, The old board stood by Miss Ball, but
with the new administration there com-
I raeuced a movement to find out anew the
j merits of Miss Ball's work. A meeting of
the principals was held three weeks ago,
' at which the majority indorsed the sys
j tern "with modifications." That meeting
(ailed for the appointment by the Super
j intendent of a committee of fifteen to find
j out the sense of the teachers of the entire
I department and report to another meeting
jof principal*. That committee decided to
call the teachers all together and they had
j their say about drawing yesterday. The
I teaohers'of the nine primary and grammar
i grades met in separate rooms and held
j nine separate meetings.
They discussed and voted on several
definite propositions. One question was,
"How Much Time Should the Children
Devote to Drawing?" The time given has
been about a half-hour a day. All the
grades voted in favor of one hour a week,
divided into two or three lessons. The
grades were unanimous, too, in favor of
plain drawing-paper, instead of textbooks
with pictures to be ropied.
They all voted, too, in favor of a new
wrinkle. The teachers want a special,
printed monthly bulletin, illustrating the
work to be done during the month, and
containing explicit instructions to teach
ers. If the teachers get this improvement
Miss Ball will become an editress.
Another question was, "Do you favor
each teacher instructing her class individu
ally?" The unanimous verdict was "yes,"
though one trade adopted a resolution
making it optional for teachers to exchange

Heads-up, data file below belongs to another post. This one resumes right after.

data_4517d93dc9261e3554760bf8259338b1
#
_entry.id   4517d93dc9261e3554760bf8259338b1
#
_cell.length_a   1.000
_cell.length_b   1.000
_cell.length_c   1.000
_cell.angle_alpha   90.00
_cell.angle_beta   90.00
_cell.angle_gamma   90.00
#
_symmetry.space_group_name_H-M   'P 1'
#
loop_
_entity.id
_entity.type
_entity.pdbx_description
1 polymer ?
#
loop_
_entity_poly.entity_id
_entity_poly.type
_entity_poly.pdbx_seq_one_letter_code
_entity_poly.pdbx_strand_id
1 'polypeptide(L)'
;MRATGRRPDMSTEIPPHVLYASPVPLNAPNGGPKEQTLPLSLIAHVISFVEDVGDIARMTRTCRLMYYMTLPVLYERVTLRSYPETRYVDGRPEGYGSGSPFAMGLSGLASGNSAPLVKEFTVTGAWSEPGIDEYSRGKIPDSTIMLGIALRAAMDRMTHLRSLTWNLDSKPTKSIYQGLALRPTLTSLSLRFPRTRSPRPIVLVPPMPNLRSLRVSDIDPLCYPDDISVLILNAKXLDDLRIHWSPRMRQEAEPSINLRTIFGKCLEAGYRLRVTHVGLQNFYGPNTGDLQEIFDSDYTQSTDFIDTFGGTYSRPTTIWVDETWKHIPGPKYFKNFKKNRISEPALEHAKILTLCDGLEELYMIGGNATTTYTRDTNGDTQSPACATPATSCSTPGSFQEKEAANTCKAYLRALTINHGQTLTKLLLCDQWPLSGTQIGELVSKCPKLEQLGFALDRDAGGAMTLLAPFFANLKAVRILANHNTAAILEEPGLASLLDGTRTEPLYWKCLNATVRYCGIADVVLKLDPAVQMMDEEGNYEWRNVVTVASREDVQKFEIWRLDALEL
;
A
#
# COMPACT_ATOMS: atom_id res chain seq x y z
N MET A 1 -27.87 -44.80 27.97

work during the drawing hour, where one
was especially skilled in the work.
On the great question of whether the
teachers should gather at the Normal
School to be taught by Miss Ball after their
regular school work was ended or should
be allowed to dismiss their classes earlier
once a month the vote was divided. Six
grades voted in favor of gome after school
hours, and the second, eighth and
ninth grades carried the vote in
favor of saving this extra tax on the teach
ers' time. This spending the rest of the
afternoon listening to Miss Ball once a
month when their school work is done is
what many of the teachers have been growl
ing about," and some prominent teachers
said that most of the teachers were a little
afraid to vote in their personal favor on
A number of recommendations were
made by various grades. One of the criti
cisms of Miss Ball's system that some
teachers have made is that it did not ap
pear to tend to any particular good — artistic
On motion of Miss Pechin. principal of
the Cooper Primary School, the fourth
erade meeting asked that the aim of the
instruction in drawing be clearly defined.
Then a graded course of drawing, begin
ning with the lowest grade and ending
wit li the highest, was demanded.
This consensus of pedagogical opinion
about how art should be taught in the
public schools will be officially considered
by Superintendent Moulder, and when the
principals hold another meeting be will
make a lot of recommendations to the
The teachers now generally like Miss
Ball and approve her system, out there is
likely to be a paring of the time that sev
eral thousand children give to drawing
and a trimming and pulling together of
the methods by which the rising genera
tion is learning to draw pictures.
Miss Ball is an exceedingly bright and
talented young woman, who for eight
years superintended the drawing work of
the Omaha public schools. Then she
spent three successful years as agent for
-Prang. She explained yesterday just what
she was trying to do in the field of art. She
I am not trying to produce artists. Thou
sands of children should not be taught draw
ing to develop six artists. My aim is flm to